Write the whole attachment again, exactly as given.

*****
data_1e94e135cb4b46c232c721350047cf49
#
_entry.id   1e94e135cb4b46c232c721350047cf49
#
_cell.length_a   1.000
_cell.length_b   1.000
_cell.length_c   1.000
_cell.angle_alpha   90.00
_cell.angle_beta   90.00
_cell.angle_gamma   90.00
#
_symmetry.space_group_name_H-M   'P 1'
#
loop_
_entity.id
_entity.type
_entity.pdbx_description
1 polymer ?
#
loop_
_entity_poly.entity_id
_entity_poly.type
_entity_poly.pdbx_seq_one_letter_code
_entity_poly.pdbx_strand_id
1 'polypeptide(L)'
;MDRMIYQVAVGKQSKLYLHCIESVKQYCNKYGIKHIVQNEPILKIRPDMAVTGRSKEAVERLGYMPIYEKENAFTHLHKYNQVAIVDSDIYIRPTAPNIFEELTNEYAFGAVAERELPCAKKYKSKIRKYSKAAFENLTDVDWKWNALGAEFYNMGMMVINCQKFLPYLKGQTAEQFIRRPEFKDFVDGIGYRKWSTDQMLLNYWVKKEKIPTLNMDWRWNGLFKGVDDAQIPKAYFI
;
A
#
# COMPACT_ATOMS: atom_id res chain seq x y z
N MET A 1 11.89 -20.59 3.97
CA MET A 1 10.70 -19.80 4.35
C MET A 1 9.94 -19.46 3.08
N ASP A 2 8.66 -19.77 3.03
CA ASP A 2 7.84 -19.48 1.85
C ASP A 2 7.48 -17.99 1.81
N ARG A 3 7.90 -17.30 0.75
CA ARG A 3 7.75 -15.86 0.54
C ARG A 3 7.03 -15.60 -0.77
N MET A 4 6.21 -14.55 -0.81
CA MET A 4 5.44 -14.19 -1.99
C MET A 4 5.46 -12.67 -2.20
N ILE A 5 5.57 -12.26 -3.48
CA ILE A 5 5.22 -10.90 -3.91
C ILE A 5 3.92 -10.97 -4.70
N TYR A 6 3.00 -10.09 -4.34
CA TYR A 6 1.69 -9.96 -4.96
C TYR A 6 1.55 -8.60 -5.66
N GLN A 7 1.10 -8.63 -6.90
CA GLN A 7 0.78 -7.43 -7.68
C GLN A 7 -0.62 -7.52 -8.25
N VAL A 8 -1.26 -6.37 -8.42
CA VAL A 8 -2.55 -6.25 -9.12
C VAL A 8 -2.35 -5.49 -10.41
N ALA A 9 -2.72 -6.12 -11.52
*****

data_1e94e135cb4b46c232c721350047cf49
#
_entry.id   1e94e135cb4b46c232c721350047cf49
#
_cell.length_a   1.000
_cell.length_b   1.000
_cell.length_c   1.000
_cell.angle_alpha   90.00
_cell.angle_beta   90.00
_cell.angle_gamma   90.00
#
_symmetry.space_group_name_H-M   'P 1'
#
loop_
_entity.id
_entity.type
_entity.pdbx_description
1 polymer ?
#
loop_
_entity_poly.entity_id
_entity_poly.type
_entity_poly.pdbx_seq_one_letter_code
_entity_poly.pdbx_strand_id
1 'polypeptide(L)'
;MDRMIYQVAVGKQSKLYLHCIESVKQYCNKYGIKHIVQNEPILKIRPDMAVTGRSKEAVERLGYMPIYEKENAFTHLHKYNQVAIVDSDIYIRPTAPNIFEELTNEYAFGAVAERELPCAKKYKSKIRKYSKAAFENLTDVDWKWNALGAEFYNMGMMVINCQKFLPYLKGQTAEQFIRRPEFKDFVDGIGYRKWSTDQMLLNYWVKKEKIPTLNMDWRWNGLFKGVDDAQIPKAYFI
;
A
#
# COMPACT_ATOMS: atom_id res chain seq x y z
N MET A 1 11.89 -20.59 3.97
CA MET A 1 10.70 -19.80 4.35
C MET A 1 9.94 -19.46 3.08
N ASP A 2 8.66 -19.77 3.03
CA ASP A 2 7.84 -19.48 1.85
C ASP A 2 7.48 -17.99 1.81
N ARG A 3 7.90 -17.30 0.75
CA ARG A 3 7.75 -15.86 0.54
C ARG A 3 7.03 -15.60 -0.77
N MET A 4 6.21 -14.55 -0.81
CA MET A 4 5.44 -14.19 -1.99
C MET A 4 5.46 -12.67 -2.20
N ILE A 5 5.57 -12.26 -3.48
CA ILE A 5 5.22 -10.90 -3.91
C ILE A 5 3.92 -10.97 -4.70
N TYR A 6 3.00 -10.09 -4.34
CA TYR A 6 1.69 -9.96 -4.96
C TYR A 6 1.55 -8.60 -5.66
N GLN A 7 1.10 -8.63 -6.90
CA GLN A 7 0.78 -7.43 -7.68
C GLN A 7 -0.62 -7.52 -8.25
N VAL A 8 -1.26 -6.37 -8.42
CA VAL A 8 -2.55 -6.25 -9.12
C VAL A 8 -2.35 -5.49 -10.41
N ALA A 9 -2.72 -6.12 -11.52